If you challenged an obstetrician to name at least half the "types" of forceps used
in the obstetric world, the chances are he or she will fail. There are so many. However,
there are only two main groups of forceps.
One is the type used for traction only (this is the most common) and the other group
is the type used for rotation and traction. The latter are not used that often; mainly
because situations requiring their use are uncommon and secondly because they are
not very popular with obstetricians and probably only a small proportion of obstetricians
are adequately trained in their use.
Potential complications of using forceps for delivery
Most of the potential complications are soft tissue injuries to the mother.
There may be bruising or even lacerations to the perineum and vagina.
Sometimes, injury to the vaginal wall escapes detection and presents a few hours
later as a painful and progressive hematoma (blood-clot) under the vaginal skin.
Injuries may be sustained to the bladder and/or urethra. This may present in the
form of urine retention.
The Ventouse for delivery
With the ventouse, a metal or silastic (soft) cup is applied to the baby’s scalp.
Controlled vacuum is created in the cup, exerting a grip on the scalp skin. If it
is a metal cup, the scalp skin is sucked into the cup, while with the soft rubber
(silastic) type; the cup moulds itself on the fetal head to fit like a cap. Controlled
traction is then applied but this has to be synchronized with uterine contractions
and maternal effort. This is an important safety feature of the ventouse.
Differences between a metal cup and a silastic ventouse cup
There are no significant differences between these two ventouse ‘cups’. They are
both equally efficient and just as safe as each other. The metal cup has been around
for much longer and the silastic cup only since the early 1970s. However, many obstetricians
probably prefer the soft silastic cup, because it is more user-friendly and, in theory
at least, has less potential to cause harm to the mother or baby.
As for fetal complications, scalp hematoma (blood clot) is probably more common with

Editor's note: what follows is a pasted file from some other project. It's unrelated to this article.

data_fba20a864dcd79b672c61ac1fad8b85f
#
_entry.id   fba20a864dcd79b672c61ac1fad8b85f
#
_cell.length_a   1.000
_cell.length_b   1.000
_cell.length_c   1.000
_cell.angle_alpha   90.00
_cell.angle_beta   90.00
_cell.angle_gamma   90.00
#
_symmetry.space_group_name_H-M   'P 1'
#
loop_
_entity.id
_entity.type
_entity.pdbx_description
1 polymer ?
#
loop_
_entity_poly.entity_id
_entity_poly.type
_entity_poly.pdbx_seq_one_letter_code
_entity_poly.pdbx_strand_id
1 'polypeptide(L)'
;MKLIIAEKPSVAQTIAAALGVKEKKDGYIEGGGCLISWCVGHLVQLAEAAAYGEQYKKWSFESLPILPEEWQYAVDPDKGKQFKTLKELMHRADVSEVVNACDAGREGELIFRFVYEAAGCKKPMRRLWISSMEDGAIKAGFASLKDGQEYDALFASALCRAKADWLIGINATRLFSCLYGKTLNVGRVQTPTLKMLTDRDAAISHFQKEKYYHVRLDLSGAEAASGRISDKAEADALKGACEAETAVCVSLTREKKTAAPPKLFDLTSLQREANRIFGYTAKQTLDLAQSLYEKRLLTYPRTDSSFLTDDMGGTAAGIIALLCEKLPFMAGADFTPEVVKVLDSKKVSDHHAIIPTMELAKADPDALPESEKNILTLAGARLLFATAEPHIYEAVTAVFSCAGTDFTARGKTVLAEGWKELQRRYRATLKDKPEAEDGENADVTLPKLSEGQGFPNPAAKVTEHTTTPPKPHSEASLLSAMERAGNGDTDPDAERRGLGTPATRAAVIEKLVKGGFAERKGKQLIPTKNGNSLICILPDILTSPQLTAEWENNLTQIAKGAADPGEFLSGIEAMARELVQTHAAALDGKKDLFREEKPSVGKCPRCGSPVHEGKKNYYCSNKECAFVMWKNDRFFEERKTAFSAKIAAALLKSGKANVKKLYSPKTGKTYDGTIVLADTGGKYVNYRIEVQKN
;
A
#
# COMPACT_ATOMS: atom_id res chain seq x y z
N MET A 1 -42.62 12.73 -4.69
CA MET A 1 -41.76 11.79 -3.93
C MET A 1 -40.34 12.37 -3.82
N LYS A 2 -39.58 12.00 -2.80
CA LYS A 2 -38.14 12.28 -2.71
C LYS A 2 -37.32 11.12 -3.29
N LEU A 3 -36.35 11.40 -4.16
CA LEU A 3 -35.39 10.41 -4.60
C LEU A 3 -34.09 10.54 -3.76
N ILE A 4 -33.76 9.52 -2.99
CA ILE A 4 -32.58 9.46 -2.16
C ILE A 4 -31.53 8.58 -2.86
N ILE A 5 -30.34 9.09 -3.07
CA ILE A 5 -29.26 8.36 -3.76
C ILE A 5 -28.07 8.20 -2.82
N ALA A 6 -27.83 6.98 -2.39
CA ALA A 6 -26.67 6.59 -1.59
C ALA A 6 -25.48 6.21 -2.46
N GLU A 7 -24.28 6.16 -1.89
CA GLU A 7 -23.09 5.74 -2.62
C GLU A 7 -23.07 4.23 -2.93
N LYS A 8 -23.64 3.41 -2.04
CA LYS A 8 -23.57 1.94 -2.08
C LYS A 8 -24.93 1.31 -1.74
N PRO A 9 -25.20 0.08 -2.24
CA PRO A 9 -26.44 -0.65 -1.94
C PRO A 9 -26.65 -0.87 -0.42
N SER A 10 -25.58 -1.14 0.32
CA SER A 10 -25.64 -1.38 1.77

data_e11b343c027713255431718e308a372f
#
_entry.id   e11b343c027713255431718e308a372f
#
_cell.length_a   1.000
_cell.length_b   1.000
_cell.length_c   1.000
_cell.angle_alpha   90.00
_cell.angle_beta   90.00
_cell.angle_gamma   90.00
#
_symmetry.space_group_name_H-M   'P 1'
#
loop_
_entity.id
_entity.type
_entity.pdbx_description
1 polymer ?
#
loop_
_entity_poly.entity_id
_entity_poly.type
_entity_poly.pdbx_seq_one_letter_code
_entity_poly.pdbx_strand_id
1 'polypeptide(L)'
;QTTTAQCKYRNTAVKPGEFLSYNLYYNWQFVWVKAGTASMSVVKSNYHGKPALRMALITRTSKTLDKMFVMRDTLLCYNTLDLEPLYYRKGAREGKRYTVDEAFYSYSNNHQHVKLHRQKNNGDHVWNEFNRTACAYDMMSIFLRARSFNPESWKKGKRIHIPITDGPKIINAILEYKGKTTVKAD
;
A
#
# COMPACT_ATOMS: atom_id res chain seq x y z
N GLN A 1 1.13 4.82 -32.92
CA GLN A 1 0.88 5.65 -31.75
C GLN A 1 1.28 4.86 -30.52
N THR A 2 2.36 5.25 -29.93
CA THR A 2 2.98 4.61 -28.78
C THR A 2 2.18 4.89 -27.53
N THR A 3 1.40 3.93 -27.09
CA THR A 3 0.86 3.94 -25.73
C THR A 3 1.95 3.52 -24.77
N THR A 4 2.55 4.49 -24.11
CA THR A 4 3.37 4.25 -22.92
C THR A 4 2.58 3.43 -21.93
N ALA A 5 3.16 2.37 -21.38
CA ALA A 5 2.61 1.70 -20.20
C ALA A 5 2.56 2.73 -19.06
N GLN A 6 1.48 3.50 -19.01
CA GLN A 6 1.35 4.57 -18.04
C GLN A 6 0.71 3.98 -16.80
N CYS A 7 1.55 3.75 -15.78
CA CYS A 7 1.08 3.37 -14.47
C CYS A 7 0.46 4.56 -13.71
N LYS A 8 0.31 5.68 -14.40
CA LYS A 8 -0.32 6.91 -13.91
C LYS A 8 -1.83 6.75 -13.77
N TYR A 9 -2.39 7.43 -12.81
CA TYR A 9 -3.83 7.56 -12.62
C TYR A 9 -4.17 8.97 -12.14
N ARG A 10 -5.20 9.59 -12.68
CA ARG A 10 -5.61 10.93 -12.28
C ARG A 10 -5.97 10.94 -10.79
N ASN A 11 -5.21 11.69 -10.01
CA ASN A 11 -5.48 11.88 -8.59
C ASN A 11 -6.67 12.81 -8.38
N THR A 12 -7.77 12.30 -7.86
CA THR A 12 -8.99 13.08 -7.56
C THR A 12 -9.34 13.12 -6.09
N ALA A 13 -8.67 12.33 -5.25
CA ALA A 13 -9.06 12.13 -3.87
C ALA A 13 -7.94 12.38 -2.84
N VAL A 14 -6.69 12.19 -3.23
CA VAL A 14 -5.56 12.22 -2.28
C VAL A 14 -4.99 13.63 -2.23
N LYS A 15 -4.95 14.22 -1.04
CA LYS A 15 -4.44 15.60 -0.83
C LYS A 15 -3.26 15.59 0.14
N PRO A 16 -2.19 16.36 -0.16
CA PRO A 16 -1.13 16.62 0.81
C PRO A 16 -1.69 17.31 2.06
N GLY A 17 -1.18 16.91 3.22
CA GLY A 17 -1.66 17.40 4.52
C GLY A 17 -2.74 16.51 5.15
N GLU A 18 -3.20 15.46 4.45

ventouse than with forceps.
A complication that is unique to the ventouse but which is exceptionally rare is
loss of hair in infancy for the baby.
The most common feature, which parents notice immediately, is the swelling on the
baby's head where the ventouse cup has been applied. Metal cups produce a bigger
swelling. It takes up to 72 hours for this swelling to disappear. It does not appear
to trouble the newborn unduly, because the feeding and sleeping pattern is never
disturbed. It is called a chignon.
Choice of the instrument to be used in assisted delivery
Should a mother express a preference if an instrument is to be used to assist delivery?
This is a good question. Ideally, there should be no problem with this, as long as
she is well informed and both types of instruments are available and ideal for the
circumstances. Of course, the operator must have the expertise in employing either.
Safety of forceps and ventouse instruments
These instruments are quite safe for mother and baby. If and when used appropriately
by a well-trained operator, these instruments are, not only safe, but extremely useful
too. Every case where one of these is used for delivery is a potential caesarean
section and the laboring woman on whom these have been used should consider herself
"rescued" from a possible major surgery.